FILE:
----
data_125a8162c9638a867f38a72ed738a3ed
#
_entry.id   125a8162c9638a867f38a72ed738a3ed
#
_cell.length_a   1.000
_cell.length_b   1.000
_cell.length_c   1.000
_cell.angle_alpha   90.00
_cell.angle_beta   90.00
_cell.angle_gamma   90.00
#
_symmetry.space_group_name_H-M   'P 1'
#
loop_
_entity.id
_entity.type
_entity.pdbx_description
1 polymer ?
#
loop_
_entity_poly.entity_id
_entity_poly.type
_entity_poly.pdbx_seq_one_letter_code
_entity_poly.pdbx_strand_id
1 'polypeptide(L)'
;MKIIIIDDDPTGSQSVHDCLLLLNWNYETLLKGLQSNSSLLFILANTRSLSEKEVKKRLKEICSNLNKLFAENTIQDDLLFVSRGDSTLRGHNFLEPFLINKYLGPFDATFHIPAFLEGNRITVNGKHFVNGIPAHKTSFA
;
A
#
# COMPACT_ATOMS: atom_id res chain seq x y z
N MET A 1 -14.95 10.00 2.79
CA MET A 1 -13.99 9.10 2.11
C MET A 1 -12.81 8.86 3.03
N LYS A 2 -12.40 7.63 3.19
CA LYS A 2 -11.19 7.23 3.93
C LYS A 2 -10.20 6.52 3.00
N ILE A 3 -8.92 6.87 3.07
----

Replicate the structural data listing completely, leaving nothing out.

data_125a8162c9638a867f38a72ed738a3ed
#
_entry.id   125a8162c9638a867f38a72ed738a3ed
#
_cell.length_a   1.000
_cell.length_b   1.000
_cell.length_c   1.000
_cell.angle_alpha   90.00
_cell.angle_beta   90.00
_cell.angle_gamma   90.00
#
_symmetry.space_group_name_H-M   'P 1'
#
loop_
_entity.id
_entity.type
_entity.pdbx_description
1 polymer ?
#
loop_
_entity_poly.entity_id
_entity_poly.type
_entity_poly.pdbx_seq_one_letter_code
_entity_poly.pdbx_strand_id
1 'polypeptide(L)'
;MKIIIIDDDPTGSQSVHDCLLLLNWNYETLLKGLQSNSSLLFILANTRSLSEKEVKKRLKEICSNLNKLFAENTIQDDLLFVSRGDSTLRGHNFLEPFLINKYLGPFDATFHIPAFLEGNRITVNGKHFVNGIPAHKTSFA
;
A
#
# COMPACT_ATOMS: atom_id res chain seq x y z
N MET A 1 -14.95 10.00 2.79
CA MET A 1 -13.99 9.10 2.11
C MET A 1 -12.81 8.86 3.03
N LYS A 2 -12.40 7.63 3.19
CA LYS A 2 -11.19 7.23 3.93
C LYS A 2 -10.20 6.52 3.00
N ILE A 3 -8.92 6.87 3.07